Backpacking is a great way to travel the world and learn more about the people and places you visit. With rising accommodation costs a considerable drain on a holiday budget, it often means ending up with a short, expensive holiday, and not enough time to really explore your destination. Cut down on accommodation costs and you can stay longer and see more. This strategy is particularly suited to both younger and older travellers, who may not have to rush back to a job or who don’t have family commitments.
So, the ubiquitous, typically young backpacker has some hot competition for space in their favourite hostels. First, there are the flashpackers, independent travellers with means, who will splash out on everything except accommodation. These people might travel light, but generally take accessories such as a Blackberry for constant communication, an ipod for entertainment, a digital camera, and most have a GPS system on their mobile phone to ensure they don’t get lost.
Then there’s the greypackers, older folk who have been there, done cruise ships, guided coach tours, and the like, and who are fit enough to travel the way they did many years ago. Some of these are “grey nomads” used to venturing north for the winter pulling their caravans, or driving their motorhomes, and who decide to try a holiday without these ‘impediments’. And then there are those who choose save on the high costs associated with this form of travel – to take advantage of cheap airfares and budget accommodation – so they can travel to more exotic, distant destinations.
Hostels and budget accommodations everywhere are waking up to the fact that their customers are not all just out of school and enjoying a gap year adventure on a shoestring. In fact, many of their guests are well off, will spend up on good food and side trips, but don’t like wasting money on a level of accommodation that they don’t require for their travels. And these people often enjoy the camaraderie and travel-tip swapping that makes a backpacker lodge so useful. Consequently, accommodation owners are setting aside quieter rooms and living areas for older travellers, including seniors, who don’t necessarily want to party into the late hours.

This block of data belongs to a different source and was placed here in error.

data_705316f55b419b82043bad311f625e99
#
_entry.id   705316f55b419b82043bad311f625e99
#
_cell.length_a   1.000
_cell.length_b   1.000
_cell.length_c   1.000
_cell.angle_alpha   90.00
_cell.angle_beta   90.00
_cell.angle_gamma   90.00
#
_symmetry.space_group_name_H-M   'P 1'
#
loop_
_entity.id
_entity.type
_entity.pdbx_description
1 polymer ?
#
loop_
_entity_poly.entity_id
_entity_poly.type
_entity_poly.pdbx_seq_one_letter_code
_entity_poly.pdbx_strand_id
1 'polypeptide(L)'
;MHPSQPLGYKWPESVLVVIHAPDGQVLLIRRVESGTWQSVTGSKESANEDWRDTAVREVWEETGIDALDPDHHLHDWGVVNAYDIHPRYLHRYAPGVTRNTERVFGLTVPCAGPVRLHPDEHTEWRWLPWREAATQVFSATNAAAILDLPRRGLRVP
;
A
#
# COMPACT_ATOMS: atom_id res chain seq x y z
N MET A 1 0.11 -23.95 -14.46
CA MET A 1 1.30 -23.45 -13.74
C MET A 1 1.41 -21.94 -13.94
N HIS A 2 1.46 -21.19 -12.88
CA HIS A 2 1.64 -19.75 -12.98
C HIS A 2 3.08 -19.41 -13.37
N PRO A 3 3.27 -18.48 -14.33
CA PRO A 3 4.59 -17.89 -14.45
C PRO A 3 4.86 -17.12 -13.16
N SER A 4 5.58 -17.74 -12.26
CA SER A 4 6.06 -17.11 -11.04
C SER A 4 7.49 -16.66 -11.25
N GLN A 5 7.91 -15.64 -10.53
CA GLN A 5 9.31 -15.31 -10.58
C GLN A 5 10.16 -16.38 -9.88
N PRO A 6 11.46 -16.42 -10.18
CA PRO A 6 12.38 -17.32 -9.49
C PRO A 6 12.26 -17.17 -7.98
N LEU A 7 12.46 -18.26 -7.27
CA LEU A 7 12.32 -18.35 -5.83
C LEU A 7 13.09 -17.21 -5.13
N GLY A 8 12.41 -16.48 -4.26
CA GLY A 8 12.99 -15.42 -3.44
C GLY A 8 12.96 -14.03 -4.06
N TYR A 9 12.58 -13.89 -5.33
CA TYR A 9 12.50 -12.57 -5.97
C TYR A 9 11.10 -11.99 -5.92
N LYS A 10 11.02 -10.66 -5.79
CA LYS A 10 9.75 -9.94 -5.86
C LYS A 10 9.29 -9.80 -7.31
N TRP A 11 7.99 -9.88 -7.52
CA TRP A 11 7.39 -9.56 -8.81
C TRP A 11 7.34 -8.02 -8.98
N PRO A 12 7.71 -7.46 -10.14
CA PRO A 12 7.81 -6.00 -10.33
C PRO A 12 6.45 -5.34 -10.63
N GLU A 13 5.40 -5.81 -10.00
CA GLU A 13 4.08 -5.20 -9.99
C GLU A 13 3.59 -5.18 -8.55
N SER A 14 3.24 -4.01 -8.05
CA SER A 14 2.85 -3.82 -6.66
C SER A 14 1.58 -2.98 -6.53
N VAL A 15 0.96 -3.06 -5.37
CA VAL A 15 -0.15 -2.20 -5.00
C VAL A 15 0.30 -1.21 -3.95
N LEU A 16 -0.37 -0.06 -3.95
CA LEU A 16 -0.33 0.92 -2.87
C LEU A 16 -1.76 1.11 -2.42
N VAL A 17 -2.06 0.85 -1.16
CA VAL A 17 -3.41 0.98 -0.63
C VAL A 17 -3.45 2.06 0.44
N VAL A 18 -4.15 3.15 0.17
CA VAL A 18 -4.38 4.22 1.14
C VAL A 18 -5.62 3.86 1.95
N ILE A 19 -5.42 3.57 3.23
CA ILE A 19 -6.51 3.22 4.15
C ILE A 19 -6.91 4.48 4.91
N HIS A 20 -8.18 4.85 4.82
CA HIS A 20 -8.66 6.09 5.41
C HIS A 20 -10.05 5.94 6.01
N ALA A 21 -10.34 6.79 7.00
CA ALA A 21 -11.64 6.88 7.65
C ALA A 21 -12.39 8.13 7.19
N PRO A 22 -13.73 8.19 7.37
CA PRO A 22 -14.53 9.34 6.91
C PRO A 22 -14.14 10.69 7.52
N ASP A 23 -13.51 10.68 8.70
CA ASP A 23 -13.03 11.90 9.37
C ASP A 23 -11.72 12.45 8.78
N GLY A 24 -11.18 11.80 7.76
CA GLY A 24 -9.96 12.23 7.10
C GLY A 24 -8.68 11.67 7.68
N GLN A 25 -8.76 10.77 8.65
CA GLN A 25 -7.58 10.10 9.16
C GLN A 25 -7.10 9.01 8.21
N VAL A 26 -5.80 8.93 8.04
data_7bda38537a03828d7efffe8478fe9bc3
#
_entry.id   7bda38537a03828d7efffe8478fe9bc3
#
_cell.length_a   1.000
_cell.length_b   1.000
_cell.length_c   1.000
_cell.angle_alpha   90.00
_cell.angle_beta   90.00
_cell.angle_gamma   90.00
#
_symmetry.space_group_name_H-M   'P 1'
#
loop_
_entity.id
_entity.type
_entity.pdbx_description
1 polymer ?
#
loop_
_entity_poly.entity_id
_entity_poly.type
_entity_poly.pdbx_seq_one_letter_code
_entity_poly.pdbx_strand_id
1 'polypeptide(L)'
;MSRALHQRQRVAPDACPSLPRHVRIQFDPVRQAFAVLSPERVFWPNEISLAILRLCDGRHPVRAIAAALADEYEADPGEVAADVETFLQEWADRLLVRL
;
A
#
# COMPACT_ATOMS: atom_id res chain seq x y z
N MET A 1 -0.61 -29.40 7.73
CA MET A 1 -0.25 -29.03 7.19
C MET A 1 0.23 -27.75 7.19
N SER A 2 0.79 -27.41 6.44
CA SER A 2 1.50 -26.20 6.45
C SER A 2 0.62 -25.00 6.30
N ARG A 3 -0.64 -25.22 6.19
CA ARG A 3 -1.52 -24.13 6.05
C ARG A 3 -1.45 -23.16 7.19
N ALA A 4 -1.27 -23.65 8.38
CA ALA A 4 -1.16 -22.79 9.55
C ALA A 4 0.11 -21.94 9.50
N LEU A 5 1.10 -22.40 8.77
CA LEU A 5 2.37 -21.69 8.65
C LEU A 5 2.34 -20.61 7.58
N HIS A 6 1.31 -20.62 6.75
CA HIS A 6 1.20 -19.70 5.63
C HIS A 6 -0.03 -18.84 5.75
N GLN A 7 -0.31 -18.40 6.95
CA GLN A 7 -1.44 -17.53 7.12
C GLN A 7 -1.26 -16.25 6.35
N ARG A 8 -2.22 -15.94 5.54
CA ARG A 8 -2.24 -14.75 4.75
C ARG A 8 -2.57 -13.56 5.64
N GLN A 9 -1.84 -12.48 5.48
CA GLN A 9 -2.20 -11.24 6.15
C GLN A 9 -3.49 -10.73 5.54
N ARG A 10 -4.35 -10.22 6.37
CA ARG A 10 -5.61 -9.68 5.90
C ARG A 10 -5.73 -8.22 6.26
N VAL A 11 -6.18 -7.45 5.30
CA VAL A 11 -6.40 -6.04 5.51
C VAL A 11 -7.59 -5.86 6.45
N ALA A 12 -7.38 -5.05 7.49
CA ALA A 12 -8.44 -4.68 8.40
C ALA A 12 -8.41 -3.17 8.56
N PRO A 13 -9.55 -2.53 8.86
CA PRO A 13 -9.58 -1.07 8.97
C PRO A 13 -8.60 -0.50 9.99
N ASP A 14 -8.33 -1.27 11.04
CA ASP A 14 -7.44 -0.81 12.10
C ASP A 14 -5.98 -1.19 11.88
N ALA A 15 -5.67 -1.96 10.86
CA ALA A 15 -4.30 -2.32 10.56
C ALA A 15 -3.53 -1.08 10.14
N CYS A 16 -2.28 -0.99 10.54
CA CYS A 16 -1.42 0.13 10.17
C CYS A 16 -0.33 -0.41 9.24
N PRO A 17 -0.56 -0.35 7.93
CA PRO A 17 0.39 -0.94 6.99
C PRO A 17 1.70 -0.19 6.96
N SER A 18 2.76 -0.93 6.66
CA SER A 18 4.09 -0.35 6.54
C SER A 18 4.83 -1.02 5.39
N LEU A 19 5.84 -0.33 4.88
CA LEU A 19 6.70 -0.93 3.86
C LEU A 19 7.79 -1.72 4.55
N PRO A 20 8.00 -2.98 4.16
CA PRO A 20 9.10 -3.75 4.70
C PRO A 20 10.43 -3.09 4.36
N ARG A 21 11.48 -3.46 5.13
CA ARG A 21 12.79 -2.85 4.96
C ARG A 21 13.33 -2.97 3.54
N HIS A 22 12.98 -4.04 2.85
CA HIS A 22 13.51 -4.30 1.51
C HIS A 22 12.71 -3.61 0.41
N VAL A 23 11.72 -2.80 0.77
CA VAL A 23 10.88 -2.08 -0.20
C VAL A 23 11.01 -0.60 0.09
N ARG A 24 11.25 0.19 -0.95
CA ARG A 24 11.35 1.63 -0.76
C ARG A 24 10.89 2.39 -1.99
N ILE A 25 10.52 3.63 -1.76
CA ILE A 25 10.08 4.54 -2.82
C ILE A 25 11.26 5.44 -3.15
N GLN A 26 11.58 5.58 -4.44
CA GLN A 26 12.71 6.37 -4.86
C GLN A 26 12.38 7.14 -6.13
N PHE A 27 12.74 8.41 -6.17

The trend for older generation travellers – the empty nesters and single retirees – to prefer budget accommodation is good for all. Young people can benefit from the knowledge of the usually very experienced travellers, and older people can get an infusion of youthful enthusiasm.
So, check out Kiwi Accommodation and NZ Backpacker for local places to stay. Lonely Planet's Thorn Tree, a great forum for travel advice and tips, has lots of chat from older travellers, although there is obviously no age at which you become an ‘older’ traveller. Since we’re all as young as we feel, and are doing our best to stay fit and healthy, we will have plenty of time and opportunity to visit the world’s many incredible destinations.
Article by Rod Ritchie